# Introduction To Ellipses

Parabolas, which we studied in the last chapter, are conic sections with eccentricity \(e = 1.\) In this section, we study ellipses, which have \(e < 1.\) This means, by definition, that an ellipse is the locus of a moving point such that the ratio of its distance from a fixed point to its distance from a fixed line is a constant less than unity. In fact we will soon discover that an ellipse has two foci and two directrices.

We now start by first writing down the basic equations representing an ellipse.

Let \(F\) represent the focus of an ellipse and \(L\) be its directrix. Let \(Q\) be any point on the ellipse.

If the eccentricity of this ellipse is given to be \(e,\) we must have

\[\frac{{\left( {{\rm{Distance \;of\; }}Q{\rm{\; from \;}}F} \right)}}{{\left( {{\rm{Distance \;of\; }}Q{\rm{ \;from\; the\; line\; }}L} \right)}} = \frac{{QF}}{{QN}} = e\]

Draw a line through \(F\) perpendicular to the directrix \(L,\) which meets the directrix at \(M.\) On this line, we can always find two points, say \(P\) and \(P',\) which divide the line segment \(MF\) internally and externally respectively in the ratio \(1:e.\)

Thus, by definition, \(P\) and \(P'\) will both lie on the ellipse.

We will now introduce co-ordinates into this geometry. We assume the \(x\text{-axis}\) to coincide with the horizontal line and the origin to be at the mid-point of \(PP'.\) The co-ordinates of \(P\) and \(P'\) can be assumed to be \((–a, 0)\text{ and }(a, 0):\)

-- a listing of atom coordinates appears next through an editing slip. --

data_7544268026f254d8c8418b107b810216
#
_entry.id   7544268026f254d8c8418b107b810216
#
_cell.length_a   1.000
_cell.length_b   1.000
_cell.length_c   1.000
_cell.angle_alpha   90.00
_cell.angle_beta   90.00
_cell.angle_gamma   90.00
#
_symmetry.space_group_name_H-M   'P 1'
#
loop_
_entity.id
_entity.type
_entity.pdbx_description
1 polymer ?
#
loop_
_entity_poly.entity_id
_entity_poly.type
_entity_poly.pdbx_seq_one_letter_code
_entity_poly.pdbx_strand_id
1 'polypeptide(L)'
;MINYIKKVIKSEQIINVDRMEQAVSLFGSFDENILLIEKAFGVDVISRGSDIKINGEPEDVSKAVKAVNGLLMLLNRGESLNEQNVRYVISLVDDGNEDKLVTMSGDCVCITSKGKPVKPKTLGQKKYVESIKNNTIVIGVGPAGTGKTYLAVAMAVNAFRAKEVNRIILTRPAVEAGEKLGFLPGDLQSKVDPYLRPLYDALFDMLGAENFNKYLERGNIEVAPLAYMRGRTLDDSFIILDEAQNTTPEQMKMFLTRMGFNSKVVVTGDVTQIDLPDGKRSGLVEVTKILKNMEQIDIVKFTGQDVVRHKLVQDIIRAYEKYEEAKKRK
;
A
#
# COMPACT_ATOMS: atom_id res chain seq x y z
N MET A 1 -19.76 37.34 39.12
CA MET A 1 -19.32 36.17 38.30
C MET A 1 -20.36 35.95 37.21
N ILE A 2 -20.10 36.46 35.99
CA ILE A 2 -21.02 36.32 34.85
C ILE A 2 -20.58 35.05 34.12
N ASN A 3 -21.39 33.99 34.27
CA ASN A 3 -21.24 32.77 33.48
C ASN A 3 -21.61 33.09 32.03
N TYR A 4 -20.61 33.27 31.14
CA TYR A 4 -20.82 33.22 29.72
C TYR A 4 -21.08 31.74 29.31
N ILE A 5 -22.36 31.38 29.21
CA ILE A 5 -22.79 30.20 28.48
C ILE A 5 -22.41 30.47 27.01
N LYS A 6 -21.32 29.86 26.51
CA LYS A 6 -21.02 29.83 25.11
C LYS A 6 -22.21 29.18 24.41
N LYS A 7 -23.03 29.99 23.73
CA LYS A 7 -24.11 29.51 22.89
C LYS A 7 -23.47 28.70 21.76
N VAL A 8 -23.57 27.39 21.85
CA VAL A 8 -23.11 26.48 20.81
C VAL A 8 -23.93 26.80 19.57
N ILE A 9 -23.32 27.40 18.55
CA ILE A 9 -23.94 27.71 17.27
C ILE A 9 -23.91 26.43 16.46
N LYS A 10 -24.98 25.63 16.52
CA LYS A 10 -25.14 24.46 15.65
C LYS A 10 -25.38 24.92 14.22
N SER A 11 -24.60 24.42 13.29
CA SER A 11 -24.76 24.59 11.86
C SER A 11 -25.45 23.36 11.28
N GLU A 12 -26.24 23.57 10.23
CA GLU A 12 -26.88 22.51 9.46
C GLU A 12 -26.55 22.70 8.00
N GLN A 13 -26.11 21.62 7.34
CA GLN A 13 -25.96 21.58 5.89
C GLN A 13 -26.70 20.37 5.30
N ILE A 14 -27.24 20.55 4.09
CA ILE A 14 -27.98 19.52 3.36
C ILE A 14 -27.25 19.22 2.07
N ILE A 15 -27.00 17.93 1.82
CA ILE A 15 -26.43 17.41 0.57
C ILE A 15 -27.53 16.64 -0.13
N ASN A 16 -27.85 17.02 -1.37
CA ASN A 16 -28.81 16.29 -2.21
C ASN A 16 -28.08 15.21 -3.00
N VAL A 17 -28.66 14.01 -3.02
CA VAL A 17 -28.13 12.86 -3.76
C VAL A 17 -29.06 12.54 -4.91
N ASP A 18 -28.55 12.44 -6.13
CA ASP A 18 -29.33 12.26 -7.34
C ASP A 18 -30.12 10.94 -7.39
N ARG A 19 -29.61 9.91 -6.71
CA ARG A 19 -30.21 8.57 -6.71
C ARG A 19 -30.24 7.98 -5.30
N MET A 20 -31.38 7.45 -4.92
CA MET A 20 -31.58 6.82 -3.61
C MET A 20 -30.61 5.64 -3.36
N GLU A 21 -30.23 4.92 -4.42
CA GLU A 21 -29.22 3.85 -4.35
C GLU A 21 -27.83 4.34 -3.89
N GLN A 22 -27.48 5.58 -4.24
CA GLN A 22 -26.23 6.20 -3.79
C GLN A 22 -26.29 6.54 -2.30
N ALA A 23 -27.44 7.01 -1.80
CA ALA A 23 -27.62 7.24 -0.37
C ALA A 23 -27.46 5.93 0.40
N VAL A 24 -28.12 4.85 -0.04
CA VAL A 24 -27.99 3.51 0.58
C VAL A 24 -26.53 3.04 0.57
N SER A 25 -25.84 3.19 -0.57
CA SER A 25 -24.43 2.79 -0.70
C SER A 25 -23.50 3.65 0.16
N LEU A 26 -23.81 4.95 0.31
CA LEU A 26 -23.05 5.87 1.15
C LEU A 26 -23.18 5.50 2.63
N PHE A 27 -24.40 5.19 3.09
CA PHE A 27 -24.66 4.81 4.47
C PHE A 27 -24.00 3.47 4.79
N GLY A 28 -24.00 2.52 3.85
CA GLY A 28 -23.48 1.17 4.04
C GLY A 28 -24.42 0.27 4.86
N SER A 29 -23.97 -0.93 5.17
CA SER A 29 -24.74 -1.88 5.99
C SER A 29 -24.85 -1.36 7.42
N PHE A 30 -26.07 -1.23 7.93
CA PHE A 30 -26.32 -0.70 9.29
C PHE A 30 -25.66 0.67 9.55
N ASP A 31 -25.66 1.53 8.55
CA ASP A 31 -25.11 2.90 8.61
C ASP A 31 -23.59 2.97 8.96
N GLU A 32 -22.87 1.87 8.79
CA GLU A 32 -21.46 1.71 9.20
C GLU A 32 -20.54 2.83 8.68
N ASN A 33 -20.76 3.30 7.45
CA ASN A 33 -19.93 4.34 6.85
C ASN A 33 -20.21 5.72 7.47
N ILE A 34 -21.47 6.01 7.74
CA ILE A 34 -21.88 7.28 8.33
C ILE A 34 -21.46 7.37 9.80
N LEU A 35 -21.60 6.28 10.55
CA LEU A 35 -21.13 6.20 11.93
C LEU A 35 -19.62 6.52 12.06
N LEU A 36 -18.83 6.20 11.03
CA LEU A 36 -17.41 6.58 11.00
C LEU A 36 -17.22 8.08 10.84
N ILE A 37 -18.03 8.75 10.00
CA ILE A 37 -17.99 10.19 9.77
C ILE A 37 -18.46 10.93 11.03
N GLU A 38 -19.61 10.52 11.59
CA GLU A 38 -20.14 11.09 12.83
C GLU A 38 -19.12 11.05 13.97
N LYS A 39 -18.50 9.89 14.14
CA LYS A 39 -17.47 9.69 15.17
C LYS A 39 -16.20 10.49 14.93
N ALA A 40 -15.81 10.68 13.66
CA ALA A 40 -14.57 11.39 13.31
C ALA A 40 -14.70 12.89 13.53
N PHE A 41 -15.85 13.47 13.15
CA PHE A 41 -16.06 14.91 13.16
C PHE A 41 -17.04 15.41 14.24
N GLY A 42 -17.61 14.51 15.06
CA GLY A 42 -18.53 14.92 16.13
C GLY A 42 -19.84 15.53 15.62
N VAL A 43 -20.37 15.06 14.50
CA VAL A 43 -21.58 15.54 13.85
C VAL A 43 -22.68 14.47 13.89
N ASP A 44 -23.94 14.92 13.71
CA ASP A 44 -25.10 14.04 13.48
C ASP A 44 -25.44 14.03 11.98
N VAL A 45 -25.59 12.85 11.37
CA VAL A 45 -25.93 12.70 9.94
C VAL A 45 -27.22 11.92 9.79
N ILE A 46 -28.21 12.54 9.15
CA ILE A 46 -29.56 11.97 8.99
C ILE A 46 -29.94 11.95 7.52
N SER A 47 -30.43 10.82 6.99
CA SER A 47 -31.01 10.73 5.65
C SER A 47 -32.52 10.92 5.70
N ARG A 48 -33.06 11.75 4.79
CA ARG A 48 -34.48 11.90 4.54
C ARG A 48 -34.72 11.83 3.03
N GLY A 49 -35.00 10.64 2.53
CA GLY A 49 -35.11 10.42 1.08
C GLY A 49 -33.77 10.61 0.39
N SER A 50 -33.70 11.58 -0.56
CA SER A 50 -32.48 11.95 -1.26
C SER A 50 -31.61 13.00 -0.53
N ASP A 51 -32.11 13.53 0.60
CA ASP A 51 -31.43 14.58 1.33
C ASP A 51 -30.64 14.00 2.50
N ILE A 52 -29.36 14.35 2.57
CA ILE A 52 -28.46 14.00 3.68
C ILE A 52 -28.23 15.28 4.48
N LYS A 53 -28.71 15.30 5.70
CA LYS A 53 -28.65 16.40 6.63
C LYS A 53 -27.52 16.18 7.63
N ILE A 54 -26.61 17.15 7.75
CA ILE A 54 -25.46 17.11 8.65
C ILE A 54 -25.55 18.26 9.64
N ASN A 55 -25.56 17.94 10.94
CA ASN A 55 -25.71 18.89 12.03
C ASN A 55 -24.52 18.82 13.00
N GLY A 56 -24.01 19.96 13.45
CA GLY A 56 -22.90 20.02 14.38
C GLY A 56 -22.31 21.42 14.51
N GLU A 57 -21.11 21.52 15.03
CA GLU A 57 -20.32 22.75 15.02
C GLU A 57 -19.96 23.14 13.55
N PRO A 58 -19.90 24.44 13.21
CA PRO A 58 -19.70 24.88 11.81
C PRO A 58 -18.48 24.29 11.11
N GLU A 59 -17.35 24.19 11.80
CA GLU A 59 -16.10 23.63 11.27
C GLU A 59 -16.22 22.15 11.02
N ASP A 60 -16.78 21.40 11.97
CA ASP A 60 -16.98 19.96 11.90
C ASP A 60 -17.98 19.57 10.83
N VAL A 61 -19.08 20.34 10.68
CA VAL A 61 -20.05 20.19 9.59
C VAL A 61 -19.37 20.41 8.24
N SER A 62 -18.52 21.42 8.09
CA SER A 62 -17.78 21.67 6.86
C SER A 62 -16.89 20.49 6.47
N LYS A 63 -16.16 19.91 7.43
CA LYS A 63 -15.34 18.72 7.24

Since \(\begin{align}\frac{{PF}}{{PM}} = e \text{ and }\frac{{P'F}}{{P'M}} = e, \end{align}\) and we have

\[\begin{align}&PF + P'F = e(PM + P'M)\\\Rightarrow \qquad & PP' = e(PM + P'M)\\\Rightarrow\qquad &2a = e(2PM + PP')\\&{\rm{ }}\quad= 2ePM + 2ae\\\Rightarrow \qquad & PM = \frac{a}{e}(1 - e)\end{align}\]

This gives \(\begin{align}PF = ePM = a(1 - e) \text{ and }OM = OP + PM = \frac{a}{e}.\end{align}\) Thus the co-ordinates of \(F\) are \((–ae, 0)\) and that of \(M\) are \(\begin{align}\left( { - \frac{a}{e},\,\,0} \right).\end{align}\)

Till now we have assumed \(F\) to be the focus of the ellipse and \(L\) to be the directrix. However, by the symmetry inherent in Fig -3, you might be able to infer that there should exist another focus \(F'\) and directrix \(L ',\) to the right of \(O\) as shown below:

That there exist another focus and directrix will become evident once we obtain the equation of the ellipse.

To find the equation of the ellipse we assume the co-ordinates of any point \(Q\) lying on the ellipse as \((x, y):\)

We thus have

\[\begin{align}&\qquad\frac{{QF}}{{QN}} = e \hfill \\&\Rightarrow\quad \frac{{{{(x + ae)}^2} + {y^2}}}{{{{\left( {x + \frac{a}{e}} \right)}^2}}} = {e^2} \hfill \\&\Rightarrow \quad {x^2} + {y^2} + {a^2}{e^2} + 2aex = {e^2}{x^2} + {a^2} + 2aex \hfill \\&\Rightarrow\quad {x^2}(1 - {e^2}) + {y^2} = {a^2}(1 - {e^2}) \hfill \\&\Rightarrow\quad \frac{{{x^2}}}{{{a^2}}} + \frac{{{y^2}}}{{{a^2}(1 - {e^2})}} = 1 \hfill \\&\Rightarrow\quad \boxed{\frac{{{x^2}}}{{{a^2}}} + \frac{{{y^2}}}{{{b^2}}} = 1}\qquad\qquad{\text{ }} where{\text{}}\;{b^2} = {a^2}(1 - {e^2}) \hfill \\\end{align} \]